Antibiotics, bronchodilators and expectorants are often prescribed. Surgery to resect the lung may be necessary if medicine does not work or if the patient has massive bleeding.
Although not approved for use in the USA, Mannitol dry inhalation powder under the name Bronchitol has been granted “orphan drug” status by the FDA for use in patients with brochiectasis and with cystic fibrosis. These patients tend to be on antibiotics every couple of months as mucous gets caught in the pockets of the lung tissue caused by the disease, and the patient is unable to cough them up effectively
Thyme a Great Healer
Thyme - a Healer of the Lungs
Thyme is an excellent herb for conditions of the lung as its properties have the ability to break down mucous, which makes it ideal for bronchitis and asthma. It is used as an expectorant by some people.
Thyme is anti-microbial; it reduces the severity of the symptoms of respiratory infections and kills the micro-organism causing the infection. It is largely used as an aromatic oil, called Thyme Oil. This information is published by the British Herbal Medicine Association.
There are other types of herbal medicines that treat lung diseases, but I would recommend talking with your doctor and someone that is well experienced in herbal medicine. I am not recommending any treatments.
Typical Causes of Bronchietasis
Bronchiectasis is often caused by recurrent inflammation or infection of the airways. It most often begins in childhood as a complication from infection, cystic fibrosis or inhaling a foreign object.
Cystic fibrosis causes about half of all brochiectasis in the United States. Recurrent, severe lung infections (pneumonia, tuberculosis, and fungal infections), abnormal lung defenses, and obstruction of the airways by a foreign body or tumor are some of the risk factors.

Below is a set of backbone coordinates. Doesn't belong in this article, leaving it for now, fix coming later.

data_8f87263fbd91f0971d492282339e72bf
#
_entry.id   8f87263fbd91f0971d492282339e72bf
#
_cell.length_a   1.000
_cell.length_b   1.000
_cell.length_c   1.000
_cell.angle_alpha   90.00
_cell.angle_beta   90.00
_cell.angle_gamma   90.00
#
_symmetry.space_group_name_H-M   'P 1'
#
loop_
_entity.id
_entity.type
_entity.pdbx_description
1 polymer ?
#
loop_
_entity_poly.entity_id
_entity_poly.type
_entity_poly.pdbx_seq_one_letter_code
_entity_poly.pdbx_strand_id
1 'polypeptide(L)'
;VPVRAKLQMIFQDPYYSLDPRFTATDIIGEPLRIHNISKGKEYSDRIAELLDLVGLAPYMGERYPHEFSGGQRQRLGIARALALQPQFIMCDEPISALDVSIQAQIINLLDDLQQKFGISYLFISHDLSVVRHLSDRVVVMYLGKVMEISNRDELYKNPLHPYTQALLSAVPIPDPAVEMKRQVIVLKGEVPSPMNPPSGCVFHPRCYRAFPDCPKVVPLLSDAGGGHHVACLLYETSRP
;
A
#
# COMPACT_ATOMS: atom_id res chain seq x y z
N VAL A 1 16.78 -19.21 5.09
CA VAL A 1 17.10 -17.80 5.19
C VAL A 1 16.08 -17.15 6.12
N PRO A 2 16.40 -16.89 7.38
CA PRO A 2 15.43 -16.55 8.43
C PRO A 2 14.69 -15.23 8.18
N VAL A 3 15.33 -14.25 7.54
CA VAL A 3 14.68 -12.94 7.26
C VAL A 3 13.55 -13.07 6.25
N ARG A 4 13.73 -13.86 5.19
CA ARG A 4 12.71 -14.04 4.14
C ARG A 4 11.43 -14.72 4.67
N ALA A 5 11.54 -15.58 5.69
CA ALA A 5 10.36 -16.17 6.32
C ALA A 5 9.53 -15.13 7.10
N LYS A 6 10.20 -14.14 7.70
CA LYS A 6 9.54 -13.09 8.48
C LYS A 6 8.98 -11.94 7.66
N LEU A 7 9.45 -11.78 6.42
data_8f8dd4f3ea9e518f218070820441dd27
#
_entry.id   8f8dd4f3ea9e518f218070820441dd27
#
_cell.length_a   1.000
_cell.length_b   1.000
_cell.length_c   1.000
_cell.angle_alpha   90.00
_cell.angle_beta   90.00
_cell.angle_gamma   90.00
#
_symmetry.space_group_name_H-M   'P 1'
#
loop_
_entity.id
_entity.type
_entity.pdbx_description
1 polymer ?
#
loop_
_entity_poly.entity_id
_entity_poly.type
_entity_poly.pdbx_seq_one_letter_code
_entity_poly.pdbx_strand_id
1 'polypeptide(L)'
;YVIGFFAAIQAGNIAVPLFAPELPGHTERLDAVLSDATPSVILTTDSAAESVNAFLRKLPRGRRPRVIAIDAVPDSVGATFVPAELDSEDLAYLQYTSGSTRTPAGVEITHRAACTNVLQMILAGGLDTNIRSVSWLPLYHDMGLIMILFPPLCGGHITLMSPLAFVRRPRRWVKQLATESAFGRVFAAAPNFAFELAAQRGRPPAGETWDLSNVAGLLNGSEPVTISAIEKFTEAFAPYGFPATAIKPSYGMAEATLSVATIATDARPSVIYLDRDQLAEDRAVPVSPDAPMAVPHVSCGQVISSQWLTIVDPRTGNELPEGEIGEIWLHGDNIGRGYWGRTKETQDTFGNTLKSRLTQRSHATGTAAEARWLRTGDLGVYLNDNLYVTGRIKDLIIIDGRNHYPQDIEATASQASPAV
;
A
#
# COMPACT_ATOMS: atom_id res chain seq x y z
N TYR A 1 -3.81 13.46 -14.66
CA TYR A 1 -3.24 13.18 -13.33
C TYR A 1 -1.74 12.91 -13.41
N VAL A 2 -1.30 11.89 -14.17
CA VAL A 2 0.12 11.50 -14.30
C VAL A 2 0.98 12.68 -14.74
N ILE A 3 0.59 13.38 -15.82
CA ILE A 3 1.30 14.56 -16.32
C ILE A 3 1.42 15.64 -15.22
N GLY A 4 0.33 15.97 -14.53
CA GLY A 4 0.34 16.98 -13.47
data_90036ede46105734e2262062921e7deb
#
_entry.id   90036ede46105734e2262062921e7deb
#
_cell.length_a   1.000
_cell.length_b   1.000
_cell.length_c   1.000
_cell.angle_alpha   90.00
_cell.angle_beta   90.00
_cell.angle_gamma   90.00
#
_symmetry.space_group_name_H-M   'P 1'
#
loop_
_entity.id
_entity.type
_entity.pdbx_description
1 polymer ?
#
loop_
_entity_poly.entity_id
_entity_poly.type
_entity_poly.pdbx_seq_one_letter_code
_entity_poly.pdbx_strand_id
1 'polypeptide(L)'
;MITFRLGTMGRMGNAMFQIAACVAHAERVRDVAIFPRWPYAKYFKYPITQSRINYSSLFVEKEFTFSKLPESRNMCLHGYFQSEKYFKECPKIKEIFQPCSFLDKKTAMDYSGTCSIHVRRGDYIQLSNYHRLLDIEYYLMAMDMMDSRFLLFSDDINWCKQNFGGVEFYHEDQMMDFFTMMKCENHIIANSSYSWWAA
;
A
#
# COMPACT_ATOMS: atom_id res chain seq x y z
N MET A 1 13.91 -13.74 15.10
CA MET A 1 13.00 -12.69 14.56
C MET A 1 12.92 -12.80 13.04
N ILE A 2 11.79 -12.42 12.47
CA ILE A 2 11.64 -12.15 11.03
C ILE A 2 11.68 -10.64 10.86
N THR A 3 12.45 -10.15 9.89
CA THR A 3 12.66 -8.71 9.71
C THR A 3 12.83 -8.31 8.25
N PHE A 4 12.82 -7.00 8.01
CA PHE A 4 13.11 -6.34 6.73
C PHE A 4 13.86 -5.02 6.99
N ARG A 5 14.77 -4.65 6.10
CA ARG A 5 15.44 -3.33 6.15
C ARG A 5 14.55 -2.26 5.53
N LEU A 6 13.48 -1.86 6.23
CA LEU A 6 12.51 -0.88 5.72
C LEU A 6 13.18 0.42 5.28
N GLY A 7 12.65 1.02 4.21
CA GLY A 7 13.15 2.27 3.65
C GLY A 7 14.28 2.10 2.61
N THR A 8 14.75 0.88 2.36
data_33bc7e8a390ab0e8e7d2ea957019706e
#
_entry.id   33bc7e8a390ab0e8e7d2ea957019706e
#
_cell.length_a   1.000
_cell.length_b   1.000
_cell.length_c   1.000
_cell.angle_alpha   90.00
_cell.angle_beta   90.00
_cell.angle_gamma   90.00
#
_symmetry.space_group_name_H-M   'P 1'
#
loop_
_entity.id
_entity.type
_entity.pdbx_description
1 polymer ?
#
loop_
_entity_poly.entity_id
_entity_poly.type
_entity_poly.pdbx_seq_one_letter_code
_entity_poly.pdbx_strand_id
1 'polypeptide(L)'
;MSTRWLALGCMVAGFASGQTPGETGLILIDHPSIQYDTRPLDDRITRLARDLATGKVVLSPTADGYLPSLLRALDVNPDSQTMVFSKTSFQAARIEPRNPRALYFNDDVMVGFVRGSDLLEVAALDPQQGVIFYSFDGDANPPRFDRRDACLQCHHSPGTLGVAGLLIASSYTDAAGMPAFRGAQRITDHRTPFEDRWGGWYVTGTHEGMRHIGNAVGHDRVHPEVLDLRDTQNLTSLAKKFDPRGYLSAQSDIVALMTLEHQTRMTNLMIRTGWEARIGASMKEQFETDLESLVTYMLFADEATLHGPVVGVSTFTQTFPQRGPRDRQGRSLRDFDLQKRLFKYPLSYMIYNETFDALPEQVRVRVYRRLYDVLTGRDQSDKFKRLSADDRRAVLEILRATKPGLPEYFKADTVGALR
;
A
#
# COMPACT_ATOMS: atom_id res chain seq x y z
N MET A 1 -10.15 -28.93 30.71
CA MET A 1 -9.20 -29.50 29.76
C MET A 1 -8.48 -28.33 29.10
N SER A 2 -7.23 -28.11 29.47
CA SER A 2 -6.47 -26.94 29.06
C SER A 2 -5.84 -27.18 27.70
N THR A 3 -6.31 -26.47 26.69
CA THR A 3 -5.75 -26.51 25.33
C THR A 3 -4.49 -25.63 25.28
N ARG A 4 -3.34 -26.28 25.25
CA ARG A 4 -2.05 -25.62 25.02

There are several tests the doctor does to diagnosis this condition. The doctor may hear small clicking, bubbling, wheezing, rattling or other sounds in the lower lobes of the lungs with a stethoscope as well.
Tests for Bronchietasis
Tests may include:
- Aspergillosis precipitin test (to check for signs of the aspergillosis fungus)
- Chest x-ray
- Chest cat scans look for particular abnormalities
- Sputum culture
- Complete blood count (CBC)
- PPD skin test to check for a prior tubercat ulosis infection
- Serum immunoglobulin electrophoresis
- Sweat test or other cystic fibrosis testing
The prognosis is better than you might think, and most people can live a fairly normal life with some disability. To prevent complications, lung infections must be treated promptly.
Childhood vaccinations and an annual flu shot will help the chance of avoiding infection. People with this disease quite often get a lung infection following the flu or some other type of bacterial disease. Avoid smoke and pollution as much as possible.
There are possible severe complications, such as cor pulmonale, which is basically right sided heart failure, coughing up blood and low oxygen levels in severe cases, in addition to recurrent pneumonia.
Certainly call the doctor if the patient has chest pain or their shortness of breath gets worse. If there is a change in the color of phlegm coughed up or if it is bloody, and if other symptoms get worse or do not improve with treatment.
Bronchiectasis is a serious, irreversible lung disease, even though close monitoring by your physician will keep you in better health. It is important to contact your doctor for any signs of infection or difficulty breathing.
© 2010 Pamela Oglesby